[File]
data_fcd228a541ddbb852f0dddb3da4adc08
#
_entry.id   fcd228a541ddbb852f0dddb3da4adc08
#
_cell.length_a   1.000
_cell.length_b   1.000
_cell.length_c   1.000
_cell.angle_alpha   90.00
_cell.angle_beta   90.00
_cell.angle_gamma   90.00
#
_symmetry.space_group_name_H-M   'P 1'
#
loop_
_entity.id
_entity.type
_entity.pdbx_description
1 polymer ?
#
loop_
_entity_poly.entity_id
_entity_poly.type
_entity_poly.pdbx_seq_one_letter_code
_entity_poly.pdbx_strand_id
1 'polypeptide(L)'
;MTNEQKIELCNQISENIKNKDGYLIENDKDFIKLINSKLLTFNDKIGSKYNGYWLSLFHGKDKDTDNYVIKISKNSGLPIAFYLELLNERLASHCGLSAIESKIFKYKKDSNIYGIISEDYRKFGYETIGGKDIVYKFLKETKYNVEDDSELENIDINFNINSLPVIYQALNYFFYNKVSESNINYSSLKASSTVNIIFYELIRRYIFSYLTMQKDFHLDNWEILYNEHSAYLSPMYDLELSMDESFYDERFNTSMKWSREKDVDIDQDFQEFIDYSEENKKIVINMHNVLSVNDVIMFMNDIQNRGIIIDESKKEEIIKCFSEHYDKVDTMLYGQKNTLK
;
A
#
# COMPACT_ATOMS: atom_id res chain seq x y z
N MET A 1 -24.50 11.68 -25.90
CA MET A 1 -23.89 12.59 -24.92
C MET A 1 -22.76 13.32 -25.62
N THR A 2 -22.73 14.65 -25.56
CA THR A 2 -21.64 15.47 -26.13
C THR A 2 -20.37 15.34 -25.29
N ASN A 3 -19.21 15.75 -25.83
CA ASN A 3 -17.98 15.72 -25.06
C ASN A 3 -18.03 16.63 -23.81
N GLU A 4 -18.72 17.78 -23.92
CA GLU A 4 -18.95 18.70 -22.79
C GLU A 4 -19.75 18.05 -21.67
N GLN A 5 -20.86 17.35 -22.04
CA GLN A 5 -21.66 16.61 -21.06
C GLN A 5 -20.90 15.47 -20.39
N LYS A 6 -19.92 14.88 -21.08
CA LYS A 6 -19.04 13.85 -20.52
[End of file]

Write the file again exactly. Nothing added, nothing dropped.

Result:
data_fcd228a541ddbb852f0dddb3da4adc08
#
_entry.id   fcd228a541ddbb852f0dddb3da4adc08
#
_cell.length_a   1.000
_cell.length_b   1.000
_cell.length_c   1.000
_cell.angle_alpha   90.00
_cell.angle_beta   90.00
_cell.angle_gamma   90.00
#
_symmetry.space_group_name_H-M   'P 1'
#
loop_
_entity.id
_entity.type
_entity.pdbx_description
1 polymer ?
#
loop_
_entity_poly.entity_id
_entity_poly.type
_entity_poly.pdbx_seq_one_letter_code
_entity_poly.pdbx_strand_id
1 'polypeptide(L)'
;MTNEQKIELCNQISENIKNKDGYLIENDKDFIKLINSKLLTFNDKIGSKYNGYWLSLFHGKDKDTDNYVIKISKNSGLPIAFYLELLNERLASHCGLSAIESKIFKYKKDSNIYGIISEDYRKFGYETIGGKDIVYKFLKETKYNVEDDSELENIDINFNINSLPVIYQALNYFFYNKVSESNINYSSLKASSTVNIIFYELIRRYIFSYLTMQKDFHLDNWEILYNEHSAYLSPMYDLELSMDESFYDERFNTSMKWSREKDVDIDQDFQEFIDYSEENKKIVINMHNVLSVNDVIMFMNDIQNRGIIIDESKKEEIIKCFSEHYDKVDTMLYGQKNTLK
;
A
#
# COMPACT_ATOMS: atom_id res chain seq x y z
N MET A 1 -24.50 11.68 -25.90
CA MET A 1 -23.89 12.59 -24.92
C MET A 1 -22.76 13.32 -25.62
N THR A 2 -22.73 14.65 -25.56
CA THR A 2 -21.64 15.47 -26.13
C THR A 2 -20.37 15.34 -25.29
N ASN A 3 -19.21 15.75 -25.83
CA ASN A 3 -17.98 15.72 -25.06
C ASN A 3 -18.03 16.63 -23.81
N GLU A 4 -18.72 17.78 -23.92
CA GLU A 4 -18.95 18.70 -22.79
C GLU A 4 -19.75 18.05 -21.67
N GLN A 5 -20.86 17.35 -22.04
CA GLN A 5 -21.66 16.61 -21.06
C GLN A 5 -20.90 15.47 -20.39
N LYS A 6 -19.92 14.88 -21.08
CA LYS A 6 -19.04 13.85 -20.52